To start with, we’d like to stress that when we look at the personality of the Prophet (peace and blessings be upon him), we should look at him from different angles. One ought to study how the Prophet (peace and blessings be upon him) received the revelation, undertook da`wah, his way in refining his companions’ souls, his care of all Muslims, and his outstanding qualities such as: trustworthiness, truthfulness, modesty, patience, generosity.
One also ought to study how the Prophet’s (peace and blessings be upon him) built the new Muslim state and Ummah and the afflictions he faced in this regard and his practicing acts of worship. For example, Allah Almighty instructed him to pray as mentioned in the Glorious Quran: “O you wrapped up in your cloths! Stand all night in prayer except a little -. Pray half the night, or a little less. Or add (a little) more – and recite the Qur’an in a measured way” (Al-Muzzammil: 1-4). Such duty was obligated on him until he died (peace and blessings be upon him). Also, it has been reported that the Prophet (peace and blessings be upon him) used to fast most of Muharram, Rajab, Sha`ban, every Monday and Thursday from each week, and three days from each Hijri month (the 13th, 14th, and 15th).
Not only, the aspects of worship and manner, but one must also study the Prophet’s engagement in the public life. He used to spend time teaching Muslims, answering all their questions, taking care of their needs, and solving their problems. He also used to direct the armies, and many times he would participate with them, otherwise he would be following up on their news minute by minute. He also used to administer the Muslim nation in Madina, which requires vast amount of time and energy.
Furthermore, if we study the Prophet’s (peace and blessings be upon him) family life, we would learn about his mercifulness, forgiveness, affection towards family members, and how he used to participate in carrying out the daily chores of his household. We would also learn that the Prophet (peace and blessings be upon him) was married to one wife – Khadija (may Allah be pleased with her), who was older than him – until he (peace and blessings be upon him) reached fifty years-old. She lived with him during the times of difficulty and through the first days of receiving revelation, the great harm he faced along with his Companions and followers from the polytheists and pagans during the early stages of his call. They lived with him under siege – made by the polytheists – suffering from shortage of water and food supplies. It was only after the Prophet (peace and blessings be upon him) turned fifty-five years-old – the age of weakness – that he married more than one wife. Allah Almighty describes this age as He says: “… then, after strength, appointed weakness and grey hair.” (Ar-Rum: 54)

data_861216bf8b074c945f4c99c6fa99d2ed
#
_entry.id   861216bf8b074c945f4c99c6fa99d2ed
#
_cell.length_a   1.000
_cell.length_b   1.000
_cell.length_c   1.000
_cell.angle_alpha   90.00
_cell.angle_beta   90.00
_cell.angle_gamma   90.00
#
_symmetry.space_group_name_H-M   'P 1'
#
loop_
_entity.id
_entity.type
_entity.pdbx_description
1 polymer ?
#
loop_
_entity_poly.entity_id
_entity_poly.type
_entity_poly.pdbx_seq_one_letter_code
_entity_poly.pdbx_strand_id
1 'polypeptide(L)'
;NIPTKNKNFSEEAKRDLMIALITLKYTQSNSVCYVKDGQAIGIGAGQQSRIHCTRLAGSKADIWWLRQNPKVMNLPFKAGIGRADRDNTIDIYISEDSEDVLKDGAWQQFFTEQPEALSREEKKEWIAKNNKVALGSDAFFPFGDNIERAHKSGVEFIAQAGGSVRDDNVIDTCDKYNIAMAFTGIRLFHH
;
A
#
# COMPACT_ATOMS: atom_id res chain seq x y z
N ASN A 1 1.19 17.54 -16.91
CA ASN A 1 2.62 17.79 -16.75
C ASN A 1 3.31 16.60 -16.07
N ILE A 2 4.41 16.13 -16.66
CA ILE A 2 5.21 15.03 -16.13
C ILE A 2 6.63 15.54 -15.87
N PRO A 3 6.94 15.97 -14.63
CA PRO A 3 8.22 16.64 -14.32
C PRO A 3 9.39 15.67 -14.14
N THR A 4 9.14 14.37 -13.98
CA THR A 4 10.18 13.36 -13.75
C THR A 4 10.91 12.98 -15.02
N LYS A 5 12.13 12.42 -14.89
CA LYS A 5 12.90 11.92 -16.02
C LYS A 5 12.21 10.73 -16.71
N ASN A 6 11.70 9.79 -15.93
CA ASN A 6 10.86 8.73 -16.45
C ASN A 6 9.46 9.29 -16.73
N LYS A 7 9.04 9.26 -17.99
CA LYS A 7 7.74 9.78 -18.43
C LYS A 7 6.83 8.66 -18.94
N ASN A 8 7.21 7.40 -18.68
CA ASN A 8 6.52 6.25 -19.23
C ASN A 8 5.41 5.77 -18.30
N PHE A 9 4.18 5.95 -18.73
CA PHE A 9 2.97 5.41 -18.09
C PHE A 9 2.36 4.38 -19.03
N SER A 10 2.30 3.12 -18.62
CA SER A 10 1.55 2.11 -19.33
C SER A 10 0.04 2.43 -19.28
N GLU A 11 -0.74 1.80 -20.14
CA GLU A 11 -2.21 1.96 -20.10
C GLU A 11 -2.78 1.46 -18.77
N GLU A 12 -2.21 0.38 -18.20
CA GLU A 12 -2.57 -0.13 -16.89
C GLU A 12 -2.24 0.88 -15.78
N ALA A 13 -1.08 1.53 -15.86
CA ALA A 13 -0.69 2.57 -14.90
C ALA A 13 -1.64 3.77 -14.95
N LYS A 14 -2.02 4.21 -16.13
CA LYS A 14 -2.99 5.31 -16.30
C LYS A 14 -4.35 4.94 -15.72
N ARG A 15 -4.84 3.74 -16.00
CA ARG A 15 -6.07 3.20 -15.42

Now, as for slavery, it is important to note that slavery was permissible in certain conditions only. For details, the following fatwas may be reviewed:
Islam and Slavery
Can a Muslim Have a concubine?
What is “a captive that your right hands possess”?!
It is noteworthy that none of the Arabs or non-Arabs during the time of the Prophet (peace and blessings be upon him) ever condemned that he (peace and blessings be upon him) had slave women. In fact, he (peace and blessings be upon him) was given Mariyyah as a gift from the King of Egypt, who later delivered the Prophet’s son Ibrahim, and was set free. In addition, no one believed that to have concubines is greediness, and by the consensus of all historians the Prophet’s companions (may Allah be pleased with him) were pious, virtuous, righteous, religiously devoted, and secluded themselves from the extravagant materials of this world. It was never taken on them that they had women slaves, nor that their wives ever complained about it either. Therefore, one must understand the culture in which these actions were taking place, before making judgments based on the contemporary cultures.
Finally, Islam recognized slavery as a social problem that required gradual change. Islam took measures that encouraged the gradual abolishment of slavery without making extreme social shifts that people would not be able to adjust quickly. In matter of fact, there were people present during the time of the Prophet (peace and blessings be upon him) who rejected Islam’s position towards slavery. They wanted the governing rules of slavery to remain the same; a slave woman who delivers a baby
was never set free, and her son was not considered a free man either. Thus, keeping concubines but giving them more rights was a way to initiate the abolishment of slavery by Islam. The prominent Muslim scholar Sheikh Yusuf Al-Qaradawi states:
“Islam also took into account the effectiveness of gradualism when it did not suddenly abolish slavery, which was prevalent in the whole world on the advent of Islam.
Abolishing slavery then would have led to economic and social uprising, so, it was wise then to deal with such a problem in an indirect way (by, for instance, regarding setting a slave free as a good deed and making it an expiation for some sins). This implied a gradual abolishing of slavery.”